You usually need the chemo/bio certification from ONS and also OCN is helpful. But definitely the chemo/bio certification.
I administer chemo inpatient on a med-surg/PCU floor, and my hospital only required that I take the chemotherapy/immunotherapy administration course from ONS.com and they reimbursed me the cost of the course. I actually did their bundle which I think was fundamentals, biology, and administration and they reimbursed me for all of that. Takes a few days to complete the courses via online modules. I was able to do it on my days off.
I have my OCN, I would suggest at the bare minimum the Oncology Biotherapy Immunotherapy provider.
It isn't a requirement where I work; however, CE's are required. Certification isn't a difficult process.
Chemotherapy/immunotherapy certification is a must and some might require OCN
Certification? Central lines and Piccs are proper. One chemo doctor ran chemo through regular IV ports and fried people's veins.
Certification might be prudent as this stuff is toxic and precautions and vigilance is needed. Gloves are needed to dispose of the bags and lines as it appears to be ironic as is RoundUp? Do we always no what is in the IV bags we hang, lots of IV bags. A chemo floor has lots of IV bags to be hung.
What is the success rate for clients infused with chemo? Safety first and Turbo Cancer is real after the shots, I was told this after a friend was dead in 1.5 weeks; not sure about anything but safety and would like the information if there is a proposed certification.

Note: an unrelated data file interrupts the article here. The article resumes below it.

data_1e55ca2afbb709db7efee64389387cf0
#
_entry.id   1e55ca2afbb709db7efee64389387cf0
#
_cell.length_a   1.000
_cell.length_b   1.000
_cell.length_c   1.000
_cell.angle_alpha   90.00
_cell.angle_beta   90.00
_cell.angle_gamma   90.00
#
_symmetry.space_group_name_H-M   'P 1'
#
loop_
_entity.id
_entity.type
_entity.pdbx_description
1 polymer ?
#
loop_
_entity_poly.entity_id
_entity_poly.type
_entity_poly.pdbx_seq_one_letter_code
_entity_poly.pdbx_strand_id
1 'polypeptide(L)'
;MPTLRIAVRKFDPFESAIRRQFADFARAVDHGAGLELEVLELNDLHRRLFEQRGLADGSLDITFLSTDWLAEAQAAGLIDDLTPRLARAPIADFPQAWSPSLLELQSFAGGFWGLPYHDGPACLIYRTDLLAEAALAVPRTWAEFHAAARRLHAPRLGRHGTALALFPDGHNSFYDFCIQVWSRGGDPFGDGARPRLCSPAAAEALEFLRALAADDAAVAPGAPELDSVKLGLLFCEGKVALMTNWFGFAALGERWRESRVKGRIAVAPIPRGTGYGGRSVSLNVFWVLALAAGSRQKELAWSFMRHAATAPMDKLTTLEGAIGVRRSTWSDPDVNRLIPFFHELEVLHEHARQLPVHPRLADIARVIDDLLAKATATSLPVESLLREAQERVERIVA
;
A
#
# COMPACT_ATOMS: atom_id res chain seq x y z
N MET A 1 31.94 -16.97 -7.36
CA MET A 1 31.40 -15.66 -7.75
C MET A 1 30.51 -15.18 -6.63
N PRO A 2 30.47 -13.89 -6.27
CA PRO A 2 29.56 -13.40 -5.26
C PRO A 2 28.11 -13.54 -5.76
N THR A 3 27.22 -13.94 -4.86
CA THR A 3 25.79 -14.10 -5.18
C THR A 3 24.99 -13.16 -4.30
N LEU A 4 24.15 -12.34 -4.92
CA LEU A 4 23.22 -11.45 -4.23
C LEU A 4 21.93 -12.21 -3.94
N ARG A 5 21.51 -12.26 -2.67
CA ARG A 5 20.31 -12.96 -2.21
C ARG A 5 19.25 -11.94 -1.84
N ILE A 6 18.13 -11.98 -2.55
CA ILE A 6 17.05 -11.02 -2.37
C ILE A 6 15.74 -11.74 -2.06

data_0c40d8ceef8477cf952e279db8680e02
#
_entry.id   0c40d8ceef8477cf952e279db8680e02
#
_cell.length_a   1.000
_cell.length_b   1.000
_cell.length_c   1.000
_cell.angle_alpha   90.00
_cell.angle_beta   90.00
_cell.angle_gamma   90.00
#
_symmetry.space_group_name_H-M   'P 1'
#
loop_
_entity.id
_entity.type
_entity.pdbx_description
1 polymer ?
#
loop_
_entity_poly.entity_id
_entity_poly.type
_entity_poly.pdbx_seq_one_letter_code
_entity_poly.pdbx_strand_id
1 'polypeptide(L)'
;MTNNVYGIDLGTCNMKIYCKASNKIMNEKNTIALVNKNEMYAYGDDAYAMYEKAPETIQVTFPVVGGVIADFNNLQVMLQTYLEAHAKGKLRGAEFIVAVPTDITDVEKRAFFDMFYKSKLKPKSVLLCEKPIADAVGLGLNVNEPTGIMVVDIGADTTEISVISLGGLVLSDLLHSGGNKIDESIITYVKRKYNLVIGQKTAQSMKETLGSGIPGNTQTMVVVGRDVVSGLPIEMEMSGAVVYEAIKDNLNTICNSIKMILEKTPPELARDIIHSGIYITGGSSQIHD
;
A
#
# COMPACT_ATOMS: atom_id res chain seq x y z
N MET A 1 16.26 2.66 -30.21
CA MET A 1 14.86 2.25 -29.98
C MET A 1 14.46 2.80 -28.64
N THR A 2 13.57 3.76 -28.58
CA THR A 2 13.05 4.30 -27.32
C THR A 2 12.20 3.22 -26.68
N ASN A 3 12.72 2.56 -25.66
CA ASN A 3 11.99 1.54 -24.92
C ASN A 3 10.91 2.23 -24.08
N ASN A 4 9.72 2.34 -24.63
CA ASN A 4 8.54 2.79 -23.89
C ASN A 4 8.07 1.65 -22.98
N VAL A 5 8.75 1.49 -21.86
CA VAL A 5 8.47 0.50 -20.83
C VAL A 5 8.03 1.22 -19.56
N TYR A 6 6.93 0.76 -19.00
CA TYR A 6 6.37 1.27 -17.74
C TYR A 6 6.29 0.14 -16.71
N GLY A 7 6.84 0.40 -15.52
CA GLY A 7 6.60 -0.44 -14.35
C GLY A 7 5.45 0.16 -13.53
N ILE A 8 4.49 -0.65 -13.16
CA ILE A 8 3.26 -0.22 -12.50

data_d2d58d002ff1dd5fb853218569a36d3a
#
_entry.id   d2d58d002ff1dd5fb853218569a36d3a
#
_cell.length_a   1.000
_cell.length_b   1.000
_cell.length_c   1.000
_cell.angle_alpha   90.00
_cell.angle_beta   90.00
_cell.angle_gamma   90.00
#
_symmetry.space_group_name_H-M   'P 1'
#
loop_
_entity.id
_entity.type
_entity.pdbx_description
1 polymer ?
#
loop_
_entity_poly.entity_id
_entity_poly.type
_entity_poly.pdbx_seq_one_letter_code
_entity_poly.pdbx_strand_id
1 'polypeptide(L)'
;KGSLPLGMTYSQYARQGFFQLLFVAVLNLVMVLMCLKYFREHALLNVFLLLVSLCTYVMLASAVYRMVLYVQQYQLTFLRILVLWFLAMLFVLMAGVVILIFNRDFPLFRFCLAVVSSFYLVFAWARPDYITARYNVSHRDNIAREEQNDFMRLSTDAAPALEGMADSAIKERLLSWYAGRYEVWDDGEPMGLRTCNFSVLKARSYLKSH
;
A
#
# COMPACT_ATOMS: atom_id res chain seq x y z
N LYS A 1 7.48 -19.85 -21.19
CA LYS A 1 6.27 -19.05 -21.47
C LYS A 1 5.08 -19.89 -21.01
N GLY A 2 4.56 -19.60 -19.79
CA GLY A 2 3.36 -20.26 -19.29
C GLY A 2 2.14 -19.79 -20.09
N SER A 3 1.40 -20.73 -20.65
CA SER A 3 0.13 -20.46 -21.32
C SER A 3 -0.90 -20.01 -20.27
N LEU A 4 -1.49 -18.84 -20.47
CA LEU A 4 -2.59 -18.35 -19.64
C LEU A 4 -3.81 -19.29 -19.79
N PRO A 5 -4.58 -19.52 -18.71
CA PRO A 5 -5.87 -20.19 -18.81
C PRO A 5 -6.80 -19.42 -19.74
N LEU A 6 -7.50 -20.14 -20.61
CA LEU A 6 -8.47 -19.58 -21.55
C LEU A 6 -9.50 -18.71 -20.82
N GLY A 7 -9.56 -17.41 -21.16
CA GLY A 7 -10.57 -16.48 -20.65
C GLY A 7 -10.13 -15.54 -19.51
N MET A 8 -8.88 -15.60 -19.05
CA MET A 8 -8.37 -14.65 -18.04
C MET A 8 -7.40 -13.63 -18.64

No certification where I worked but probably exists.
I remain ignorant but will inquire.
Biotherapy certification from ONS and most places require OCN certification. I have been an infusion nurse for 17 years. Some facilities also like you to have ACLS since our patients tend to have pretty significant reactions
Look up ONCC, for information on getting certified; you will need to take the course, pass the test for the certification.
I have the certificates of chemotherapy with experience of 3 years
Certification in oncology and it would help if you are good at starting IVs. A background in med surgical or ICU will help
Chemotherapy class is usually provided by your place of employment during the first year with the organization that is all you need to become an infusion nurse. From there you can obtain an oncology nurse certification
I have worked hospitals that have their own training and certification. Personally I feel the ONS Chemotherapy Biotherapy certification is sufficient. It's a 2 year certification that will allow you to stay caught up on latest treatments. OJT is extremely beneficial!